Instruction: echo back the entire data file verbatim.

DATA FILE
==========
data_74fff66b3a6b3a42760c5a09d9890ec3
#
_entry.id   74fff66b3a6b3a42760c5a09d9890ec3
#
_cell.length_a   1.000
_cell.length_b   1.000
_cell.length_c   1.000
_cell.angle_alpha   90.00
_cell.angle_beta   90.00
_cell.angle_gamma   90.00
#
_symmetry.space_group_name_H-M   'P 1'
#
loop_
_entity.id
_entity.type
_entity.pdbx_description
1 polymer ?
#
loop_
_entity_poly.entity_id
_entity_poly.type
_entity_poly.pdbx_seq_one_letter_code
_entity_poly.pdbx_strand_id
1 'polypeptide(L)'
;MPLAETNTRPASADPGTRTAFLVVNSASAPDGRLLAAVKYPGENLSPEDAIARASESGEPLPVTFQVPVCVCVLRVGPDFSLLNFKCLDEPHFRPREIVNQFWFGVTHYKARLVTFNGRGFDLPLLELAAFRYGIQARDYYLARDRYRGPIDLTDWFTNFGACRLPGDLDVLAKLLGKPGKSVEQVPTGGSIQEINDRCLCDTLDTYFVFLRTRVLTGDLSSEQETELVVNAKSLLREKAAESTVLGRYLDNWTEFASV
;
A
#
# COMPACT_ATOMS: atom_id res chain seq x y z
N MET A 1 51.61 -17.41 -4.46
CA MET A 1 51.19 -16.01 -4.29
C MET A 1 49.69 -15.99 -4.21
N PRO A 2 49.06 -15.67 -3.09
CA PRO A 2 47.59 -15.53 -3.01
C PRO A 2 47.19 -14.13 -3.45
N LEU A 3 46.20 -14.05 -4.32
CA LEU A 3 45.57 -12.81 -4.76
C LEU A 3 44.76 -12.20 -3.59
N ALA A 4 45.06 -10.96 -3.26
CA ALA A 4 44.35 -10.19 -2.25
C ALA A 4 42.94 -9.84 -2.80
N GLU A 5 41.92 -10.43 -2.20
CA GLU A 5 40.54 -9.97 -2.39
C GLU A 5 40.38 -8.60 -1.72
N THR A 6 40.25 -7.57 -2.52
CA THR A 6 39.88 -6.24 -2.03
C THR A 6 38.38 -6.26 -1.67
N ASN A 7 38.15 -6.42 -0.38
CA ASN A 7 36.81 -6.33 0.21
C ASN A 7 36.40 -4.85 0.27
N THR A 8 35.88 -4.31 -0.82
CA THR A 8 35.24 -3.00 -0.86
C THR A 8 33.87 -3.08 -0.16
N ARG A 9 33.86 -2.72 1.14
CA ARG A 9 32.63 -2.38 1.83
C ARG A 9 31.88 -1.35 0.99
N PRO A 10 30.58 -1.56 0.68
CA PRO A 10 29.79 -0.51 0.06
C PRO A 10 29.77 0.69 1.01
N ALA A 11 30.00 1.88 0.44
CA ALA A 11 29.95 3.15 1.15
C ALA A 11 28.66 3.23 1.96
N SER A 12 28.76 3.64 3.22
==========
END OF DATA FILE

data_74fff66b3a6b3a42760c5a09d9890ec3
#
_entry.id   74fff66b3a6b3a42760c5a09d9890ec3
#
_cell.length_a   1.000
_cell.length_b   1.000
_cell.length_c   1.000
_cell.angle_alpha   90.00
_cell.angle_beta   90.00
_cell.angle_gamma   90.00
#
_symmetry.space_group_name_H-M   'P 1'
#
loop_
_entity.id
_entity.type
_entity.pdbx_description
1 polymer ?
#
loop_
_entity_poly.entity_id
_entity_poly.type
_entity_poly.pdbx_seq_one_letter_code
_entity_poly.pdbx_strand_id
1 'polypeptide(L)'
;MPLAETNTRPASADPGTRTAFLVVNSASAPDGRLLAAVKYPGENLSPEDAIARASESGEPLPVTFQVPVCVCVLRVGPDFSLLNFKCLDEPHFRPREIVNQFWFGVTHYKARLVTFNGRGFDLPLLELAAFRYGIQARDYYLARDRYRGPIDLTDWFTNFGACRLPGDLDVLAKLLGKPGKSVEQVPTGGSIQEINDRCLCDTLDTYFVFLRTRVLTGDLSSEQETELVVNAKSLLREKAAESTVLGRYLDNWTEFASV
;
A
#
# COMPACT_ATOMS: atom_id res chain seq x y z
N MET A 1 51.61 -17.41 -4.46
CA MET A 1 51.19 -16.01 -4.29
C MET A 1 49.69 -15.99 -4.21
N PRO A 2 49.06 -15.67 -3.09
CA PRO A 2 47.59 -15.53 -3.01
C PRO A 2 47.19 -14.13 -3.45
N LEU A 3 46.20 -14.05 -4.32
CA LEU A 3 45.57 -12.81 -4.76
C LEU A 3 44.76 -12.20 -3.59
N ALA A 4 45.06 -10.96 -3.26
CA ALA A 4 44.35 -10.19 -2.25
C ALA A 4 42.94 -9.84 -2.80
N GLU A 5 41.92 -10.43 -2.20
CA GLU A 5 40.54 -9.97 -2.39
C GLU A 5 40.38 -8.60 -1.72
N THR A 6 40.25 -7.57 -2.52
CA THR A 6 39.88 -6.24 -2.03
C THR A 6 38.38 -6.26 -1.67
N ASN A 7 38.15 -6.42 -0.38
CA ASN A 7 36.81 -6.33 0.21
C ASN A 7 36.40 -4.85 0.27
N THR A 8 35.88 -4.31 -0.82
CA THR A 8 35.24 -3.00 -0.86
C THR A 8 33.87 -3.08 -0.16
N ARG A 9 33.86 -2.72 1.14
CA ARG A 9 32.63 -2.38 1.83
C ARG A 9 31.88 -1.35 0.99
N PRO A 10 30.58 -1.56 0.68
CA PRO A 10 29.79 -0.51 0.06
C PRO A 10 29.77 0.69 1.01
N ALA A 11 30.00 1.88 0.44
CA ALA A 11 29.95 3.15 1.15
C ALA A 11 28.66 3.23 1.96
N SER A 12 28.76 3.64 3.22